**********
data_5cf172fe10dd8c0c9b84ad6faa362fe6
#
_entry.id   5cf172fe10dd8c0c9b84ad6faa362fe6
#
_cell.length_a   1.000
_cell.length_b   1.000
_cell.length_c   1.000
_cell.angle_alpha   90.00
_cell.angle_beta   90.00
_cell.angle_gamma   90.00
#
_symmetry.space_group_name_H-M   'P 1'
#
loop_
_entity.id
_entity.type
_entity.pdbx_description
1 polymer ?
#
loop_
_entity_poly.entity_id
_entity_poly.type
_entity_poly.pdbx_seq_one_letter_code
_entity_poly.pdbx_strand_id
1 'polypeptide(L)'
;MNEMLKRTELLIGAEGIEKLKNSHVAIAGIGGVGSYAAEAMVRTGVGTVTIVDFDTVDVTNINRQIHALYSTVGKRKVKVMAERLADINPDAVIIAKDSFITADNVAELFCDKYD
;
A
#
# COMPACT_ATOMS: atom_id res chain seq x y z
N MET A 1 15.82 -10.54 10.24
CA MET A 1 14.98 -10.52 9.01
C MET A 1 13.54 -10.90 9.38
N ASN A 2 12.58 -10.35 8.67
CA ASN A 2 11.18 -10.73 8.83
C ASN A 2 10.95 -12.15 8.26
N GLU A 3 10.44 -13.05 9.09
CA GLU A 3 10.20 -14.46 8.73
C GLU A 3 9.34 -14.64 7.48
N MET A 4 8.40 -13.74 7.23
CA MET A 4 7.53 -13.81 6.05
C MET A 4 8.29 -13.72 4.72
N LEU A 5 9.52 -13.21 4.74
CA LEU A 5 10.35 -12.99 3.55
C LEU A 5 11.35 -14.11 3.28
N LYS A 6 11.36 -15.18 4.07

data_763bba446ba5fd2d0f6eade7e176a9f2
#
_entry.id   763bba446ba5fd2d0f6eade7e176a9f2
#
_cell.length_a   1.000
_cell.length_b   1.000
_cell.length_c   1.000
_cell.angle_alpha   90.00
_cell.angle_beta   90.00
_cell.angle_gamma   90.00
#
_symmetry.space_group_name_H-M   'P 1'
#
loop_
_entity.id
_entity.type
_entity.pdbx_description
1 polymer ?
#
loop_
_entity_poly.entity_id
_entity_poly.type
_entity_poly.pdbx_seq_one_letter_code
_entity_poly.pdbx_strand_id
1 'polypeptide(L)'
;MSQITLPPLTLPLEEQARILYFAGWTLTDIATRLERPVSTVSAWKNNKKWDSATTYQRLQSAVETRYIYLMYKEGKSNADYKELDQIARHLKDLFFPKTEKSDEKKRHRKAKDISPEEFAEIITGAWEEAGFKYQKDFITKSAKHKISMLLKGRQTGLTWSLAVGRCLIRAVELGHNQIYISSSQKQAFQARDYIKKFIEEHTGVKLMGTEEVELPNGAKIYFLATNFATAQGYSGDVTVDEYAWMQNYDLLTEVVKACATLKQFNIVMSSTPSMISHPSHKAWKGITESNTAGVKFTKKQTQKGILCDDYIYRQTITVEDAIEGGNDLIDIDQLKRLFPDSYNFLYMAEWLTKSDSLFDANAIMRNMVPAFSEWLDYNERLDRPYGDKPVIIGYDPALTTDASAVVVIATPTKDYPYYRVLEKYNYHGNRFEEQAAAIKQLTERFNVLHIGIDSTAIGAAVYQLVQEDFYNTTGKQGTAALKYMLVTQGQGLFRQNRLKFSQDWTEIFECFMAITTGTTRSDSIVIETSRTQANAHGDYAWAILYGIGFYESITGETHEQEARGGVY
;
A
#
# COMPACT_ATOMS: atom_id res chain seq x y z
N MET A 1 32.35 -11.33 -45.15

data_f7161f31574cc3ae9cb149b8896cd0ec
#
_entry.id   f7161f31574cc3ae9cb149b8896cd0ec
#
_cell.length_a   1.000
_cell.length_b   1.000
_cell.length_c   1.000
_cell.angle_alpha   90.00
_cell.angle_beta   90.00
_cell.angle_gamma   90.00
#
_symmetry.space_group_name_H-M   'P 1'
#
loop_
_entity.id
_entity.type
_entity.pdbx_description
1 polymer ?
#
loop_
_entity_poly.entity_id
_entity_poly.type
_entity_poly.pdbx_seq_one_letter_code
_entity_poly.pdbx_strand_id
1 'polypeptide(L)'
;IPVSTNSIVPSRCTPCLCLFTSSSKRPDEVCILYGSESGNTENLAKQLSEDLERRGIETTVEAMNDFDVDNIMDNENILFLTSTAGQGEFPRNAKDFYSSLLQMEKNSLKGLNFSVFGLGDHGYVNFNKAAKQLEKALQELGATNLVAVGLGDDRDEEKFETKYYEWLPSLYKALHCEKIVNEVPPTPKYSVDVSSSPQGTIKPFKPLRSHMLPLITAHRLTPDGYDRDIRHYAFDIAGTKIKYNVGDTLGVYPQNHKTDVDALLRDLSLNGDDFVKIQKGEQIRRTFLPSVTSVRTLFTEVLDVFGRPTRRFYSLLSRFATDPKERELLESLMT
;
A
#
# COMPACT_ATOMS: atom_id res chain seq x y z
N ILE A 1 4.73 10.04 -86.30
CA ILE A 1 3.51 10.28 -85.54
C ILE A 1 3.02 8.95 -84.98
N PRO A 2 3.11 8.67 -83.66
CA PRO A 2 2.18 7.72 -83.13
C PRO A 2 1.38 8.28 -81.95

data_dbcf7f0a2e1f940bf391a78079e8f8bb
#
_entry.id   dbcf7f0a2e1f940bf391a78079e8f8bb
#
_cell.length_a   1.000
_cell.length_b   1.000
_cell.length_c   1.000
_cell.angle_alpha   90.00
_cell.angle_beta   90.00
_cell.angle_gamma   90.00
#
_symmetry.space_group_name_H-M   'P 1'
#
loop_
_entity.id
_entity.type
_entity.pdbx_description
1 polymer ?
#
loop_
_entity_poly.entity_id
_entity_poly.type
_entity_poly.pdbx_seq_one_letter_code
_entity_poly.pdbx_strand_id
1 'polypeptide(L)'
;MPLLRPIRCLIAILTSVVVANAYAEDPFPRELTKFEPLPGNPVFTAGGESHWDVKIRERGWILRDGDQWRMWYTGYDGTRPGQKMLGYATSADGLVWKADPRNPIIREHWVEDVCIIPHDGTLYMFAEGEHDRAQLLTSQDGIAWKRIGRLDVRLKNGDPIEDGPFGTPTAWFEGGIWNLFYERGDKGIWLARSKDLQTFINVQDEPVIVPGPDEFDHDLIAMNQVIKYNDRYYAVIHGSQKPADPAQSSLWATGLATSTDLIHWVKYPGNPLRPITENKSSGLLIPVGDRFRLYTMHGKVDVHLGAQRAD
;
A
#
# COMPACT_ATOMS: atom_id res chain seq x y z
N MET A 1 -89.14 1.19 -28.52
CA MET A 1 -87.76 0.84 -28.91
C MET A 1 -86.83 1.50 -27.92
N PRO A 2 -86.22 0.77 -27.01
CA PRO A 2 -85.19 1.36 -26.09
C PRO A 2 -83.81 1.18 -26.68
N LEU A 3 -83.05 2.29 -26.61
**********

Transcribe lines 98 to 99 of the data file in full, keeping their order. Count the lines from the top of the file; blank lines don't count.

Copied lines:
_entity_poly.entity_id
_entity_poly.type